This past year I was offered the opportunity of a lifetime. I was given a job/mentoring offer that would allow me to merge my creative side with writing, all while learning and navigating the fascinating world of Public Relations. Here is a look at some of the lessons I have learned throughout this process and would like to share these tips in hopes they can inspire someone else to also become a better writer.

Find Your Rhythm

Finding your rhythm in writing is not always about finding your voice. In fact, I believe that the most important components to being a better writer have a lot to do with your environment. For me, I need to have a peaceful and inspirational space to be able to thrive when writing. I can write to my full potential when I have little to almost no distractions and a specific time that I can set aside just for writing. This may not be the same for everyone, so explore different environments and note that ones that help to get your creative juices flowing.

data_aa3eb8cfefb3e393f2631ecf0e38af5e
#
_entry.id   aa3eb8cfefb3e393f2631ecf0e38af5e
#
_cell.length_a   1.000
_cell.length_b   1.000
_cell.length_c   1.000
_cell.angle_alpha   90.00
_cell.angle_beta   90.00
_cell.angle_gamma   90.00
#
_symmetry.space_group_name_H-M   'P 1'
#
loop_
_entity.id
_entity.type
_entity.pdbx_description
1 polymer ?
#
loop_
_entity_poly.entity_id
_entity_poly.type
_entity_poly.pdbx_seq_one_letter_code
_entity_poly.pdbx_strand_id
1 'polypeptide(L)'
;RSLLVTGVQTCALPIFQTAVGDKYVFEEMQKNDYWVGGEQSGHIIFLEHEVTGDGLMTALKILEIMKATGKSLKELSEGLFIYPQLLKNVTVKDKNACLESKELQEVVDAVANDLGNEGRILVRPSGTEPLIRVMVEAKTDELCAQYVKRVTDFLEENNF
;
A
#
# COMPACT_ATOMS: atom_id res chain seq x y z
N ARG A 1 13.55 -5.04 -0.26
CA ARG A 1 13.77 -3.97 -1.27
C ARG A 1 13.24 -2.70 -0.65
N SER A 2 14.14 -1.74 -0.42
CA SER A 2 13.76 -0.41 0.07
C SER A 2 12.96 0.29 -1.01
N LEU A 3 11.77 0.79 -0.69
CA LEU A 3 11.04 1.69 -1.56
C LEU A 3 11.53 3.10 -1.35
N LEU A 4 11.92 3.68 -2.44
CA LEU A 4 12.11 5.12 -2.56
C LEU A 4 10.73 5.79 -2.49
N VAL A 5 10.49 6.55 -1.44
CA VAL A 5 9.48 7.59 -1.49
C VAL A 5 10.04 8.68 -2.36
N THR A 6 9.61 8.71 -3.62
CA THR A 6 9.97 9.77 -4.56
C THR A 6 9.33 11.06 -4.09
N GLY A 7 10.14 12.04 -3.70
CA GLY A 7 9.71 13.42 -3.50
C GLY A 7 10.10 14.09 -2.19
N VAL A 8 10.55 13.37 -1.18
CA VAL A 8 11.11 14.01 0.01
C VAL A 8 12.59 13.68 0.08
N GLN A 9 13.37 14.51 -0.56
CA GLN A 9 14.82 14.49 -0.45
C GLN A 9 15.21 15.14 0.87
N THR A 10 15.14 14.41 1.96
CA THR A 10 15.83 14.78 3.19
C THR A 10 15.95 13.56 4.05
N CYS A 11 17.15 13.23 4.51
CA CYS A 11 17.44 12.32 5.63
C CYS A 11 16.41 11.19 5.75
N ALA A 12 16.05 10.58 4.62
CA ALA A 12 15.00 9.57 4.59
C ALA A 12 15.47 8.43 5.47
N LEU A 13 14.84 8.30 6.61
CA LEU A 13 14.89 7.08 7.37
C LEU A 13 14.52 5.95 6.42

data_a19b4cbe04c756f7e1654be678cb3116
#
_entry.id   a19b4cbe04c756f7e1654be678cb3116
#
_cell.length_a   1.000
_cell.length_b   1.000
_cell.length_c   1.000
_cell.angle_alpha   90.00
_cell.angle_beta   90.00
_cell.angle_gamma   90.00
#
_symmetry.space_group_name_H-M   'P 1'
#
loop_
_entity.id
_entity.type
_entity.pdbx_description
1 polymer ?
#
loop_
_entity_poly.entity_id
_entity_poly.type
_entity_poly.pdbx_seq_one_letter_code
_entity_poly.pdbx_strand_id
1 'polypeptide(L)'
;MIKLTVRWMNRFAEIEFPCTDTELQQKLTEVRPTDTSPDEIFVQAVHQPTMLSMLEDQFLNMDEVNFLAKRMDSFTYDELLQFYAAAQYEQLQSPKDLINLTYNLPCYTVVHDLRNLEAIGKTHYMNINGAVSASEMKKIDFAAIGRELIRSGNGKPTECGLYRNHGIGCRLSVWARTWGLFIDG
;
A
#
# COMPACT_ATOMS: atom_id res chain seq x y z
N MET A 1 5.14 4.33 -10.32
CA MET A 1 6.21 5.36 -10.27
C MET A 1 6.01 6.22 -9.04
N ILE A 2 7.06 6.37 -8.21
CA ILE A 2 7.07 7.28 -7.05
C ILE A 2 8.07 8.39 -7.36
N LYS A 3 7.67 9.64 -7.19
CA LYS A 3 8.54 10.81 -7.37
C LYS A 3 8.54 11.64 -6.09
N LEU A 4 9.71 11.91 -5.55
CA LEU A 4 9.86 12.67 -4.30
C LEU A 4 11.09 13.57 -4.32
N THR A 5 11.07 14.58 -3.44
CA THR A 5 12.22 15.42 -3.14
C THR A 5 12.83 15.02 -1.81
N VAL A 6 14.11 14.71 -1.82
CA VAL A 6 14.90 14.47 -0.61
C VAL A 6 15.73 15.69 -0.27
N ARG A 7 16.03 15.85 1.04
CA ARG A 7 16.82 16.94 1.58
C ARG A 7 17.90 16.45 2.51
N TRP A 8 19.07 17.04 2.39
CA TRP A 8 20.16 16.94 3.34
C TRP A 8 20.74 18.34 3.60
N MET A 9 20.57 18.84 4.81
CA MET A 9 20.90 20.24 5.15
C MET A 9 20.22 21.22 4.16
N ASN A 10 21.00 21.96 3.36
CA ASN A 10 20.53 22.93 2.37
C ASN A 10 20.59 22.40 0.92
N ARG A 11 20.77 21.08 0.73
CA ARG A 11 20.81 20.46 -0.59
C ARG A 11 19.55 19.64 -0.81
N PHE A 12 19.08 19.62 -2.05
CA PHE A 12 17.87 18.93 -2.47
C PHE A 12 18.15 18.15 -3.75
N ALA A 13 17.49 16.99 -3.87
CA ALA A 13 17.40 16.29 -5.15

Write, Write and Then Write Some More!

Consistently writing is probably one of the most important things I have learned this year in my new position as a Public Relations assistant. There is a lot more writing involved in my position than I originally predicted, but I am always up for a challenge! Just like with any other craft or skill, they say “practice makes perfect.” I have found this to be most definitely true with writing. When you can get going on a good writing streak, don’t stop! Keep writing regularly, daily if possible, and you’re far less likely to hit a writer’s block. But if you do…